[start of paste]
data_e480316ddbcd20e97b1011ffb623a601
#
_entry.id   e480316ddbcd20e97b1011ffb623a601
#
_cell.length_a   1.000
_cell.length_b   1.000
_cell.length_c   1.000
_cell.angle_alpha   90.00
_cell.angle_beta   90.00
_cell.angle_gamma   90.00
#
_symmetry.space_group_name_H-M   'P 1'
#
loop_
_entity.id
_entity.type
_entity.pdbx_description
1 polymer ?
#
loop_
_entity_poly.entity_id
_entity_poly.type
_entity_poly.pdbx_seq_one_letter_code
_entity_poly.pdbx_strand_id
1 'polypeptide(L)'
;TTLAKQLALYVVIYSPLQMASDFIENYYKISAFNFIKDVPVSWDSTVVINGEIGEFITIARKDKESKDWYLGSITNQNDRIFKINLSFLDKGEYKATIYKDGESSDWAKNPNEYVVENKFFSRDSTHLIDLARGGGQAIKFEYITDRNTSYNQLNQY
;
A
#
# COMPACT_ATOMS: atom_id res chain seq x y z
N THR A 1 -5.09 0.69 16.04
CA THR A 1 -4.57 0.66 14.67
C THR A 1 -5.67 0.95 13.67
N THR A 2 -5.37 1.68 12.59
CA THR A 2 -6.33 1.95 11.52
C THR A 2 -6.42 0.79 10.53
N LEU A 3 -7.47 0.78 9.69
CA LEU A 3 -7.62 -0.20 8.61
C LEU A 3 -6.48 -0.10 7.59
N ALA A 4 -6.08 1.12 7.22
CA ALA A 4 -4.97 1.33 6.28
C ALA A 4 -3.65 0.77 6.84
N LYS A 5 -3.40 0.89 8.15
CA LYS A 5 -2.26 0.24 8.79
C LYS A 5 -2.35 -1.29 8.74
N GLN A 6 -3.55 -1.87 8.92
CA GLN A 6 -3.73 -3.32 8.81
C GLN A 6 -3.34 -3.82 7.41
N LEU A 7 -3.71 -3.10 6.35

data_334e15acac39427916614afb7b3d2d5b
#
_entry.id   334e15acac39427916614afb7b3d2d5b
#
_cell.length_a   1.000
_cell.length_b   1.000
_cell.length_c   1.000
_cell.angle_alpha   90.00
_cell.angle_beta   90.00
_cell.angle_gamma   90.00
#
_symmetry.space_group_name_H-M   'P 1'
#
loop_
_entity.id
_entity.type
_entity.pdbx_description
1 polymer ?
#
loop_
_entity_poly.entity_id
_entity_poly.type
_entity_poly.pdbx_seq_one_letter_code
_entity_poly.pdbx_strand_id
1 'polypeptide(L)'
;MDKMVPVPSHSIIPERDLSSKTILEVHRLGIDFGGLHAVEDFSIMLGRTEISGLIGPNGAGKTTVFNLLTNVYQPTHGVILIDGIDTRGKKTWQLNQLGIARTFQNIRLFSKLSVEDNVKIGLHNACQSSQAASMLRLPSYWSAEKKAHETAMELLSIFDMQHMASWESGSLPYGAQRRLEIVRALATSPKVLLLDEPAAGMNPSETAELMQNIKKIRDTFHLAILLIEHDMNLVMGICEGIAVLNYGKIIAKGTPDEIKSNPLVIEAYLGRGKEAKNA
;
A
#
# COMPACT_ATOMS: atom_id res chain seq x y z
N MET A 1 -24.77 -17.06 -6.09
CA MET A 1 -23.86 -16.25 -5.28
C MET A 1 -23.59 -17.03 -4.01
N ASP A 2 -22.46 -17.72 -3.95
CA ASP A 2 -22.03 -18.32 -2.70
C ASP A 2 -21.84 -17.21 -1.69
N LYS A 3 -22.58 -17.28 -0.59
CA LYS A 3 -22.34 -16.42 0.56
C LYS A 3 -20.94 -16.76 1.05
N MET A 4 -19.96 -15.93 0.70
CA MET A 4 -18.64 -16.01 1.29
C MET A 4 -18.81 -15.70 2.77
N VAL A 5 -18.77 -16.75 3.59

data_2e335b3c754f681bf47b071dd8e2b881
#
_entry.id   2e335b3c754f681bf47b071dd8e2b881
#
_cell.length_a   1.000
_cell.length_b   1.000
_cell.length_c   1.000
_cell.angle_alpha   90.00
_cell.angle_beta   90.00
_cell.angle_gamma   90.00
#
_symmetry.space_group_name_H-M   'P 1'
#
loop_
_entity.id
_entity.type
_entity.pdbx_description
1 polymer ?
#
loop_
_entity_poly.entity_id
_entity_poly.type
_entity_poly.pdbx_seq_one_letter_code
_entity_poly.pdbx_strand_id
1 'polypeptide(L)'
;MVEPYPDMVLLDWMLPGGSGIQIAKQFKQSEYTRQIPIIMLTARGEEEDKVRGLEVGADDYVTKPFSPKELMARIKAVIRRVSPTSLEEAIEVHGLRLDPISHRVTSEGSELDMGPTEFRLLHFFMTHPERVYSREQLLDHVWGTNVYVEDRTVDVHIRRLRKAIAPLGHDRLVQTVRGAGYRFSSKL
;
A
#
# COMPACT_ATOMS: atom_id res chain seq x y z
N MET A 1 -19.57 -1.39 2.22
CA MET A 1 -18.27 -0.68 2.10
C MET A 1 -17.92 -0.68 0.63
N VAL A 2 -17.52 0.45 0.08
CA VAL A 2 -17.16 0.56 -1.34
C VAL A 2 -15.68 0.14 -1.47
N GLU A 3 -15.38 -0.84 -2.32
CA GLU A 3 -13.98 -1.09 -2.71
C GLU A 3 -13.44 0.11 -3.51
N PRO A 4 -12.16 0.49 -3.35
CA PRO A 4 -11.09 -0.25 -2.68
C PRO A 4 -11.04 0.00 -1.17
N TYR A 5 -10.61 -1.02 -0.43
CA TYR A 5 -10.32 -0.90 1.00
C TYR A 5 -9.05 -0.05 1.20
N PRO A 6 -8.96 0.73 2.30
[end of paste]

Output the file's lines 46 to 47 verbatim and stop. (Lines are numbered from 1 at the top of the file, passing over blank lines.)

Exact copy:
N GLN A 6 -3.55 -1.87 8.92
CA GLN A 6 -3.73 -3.32 8.81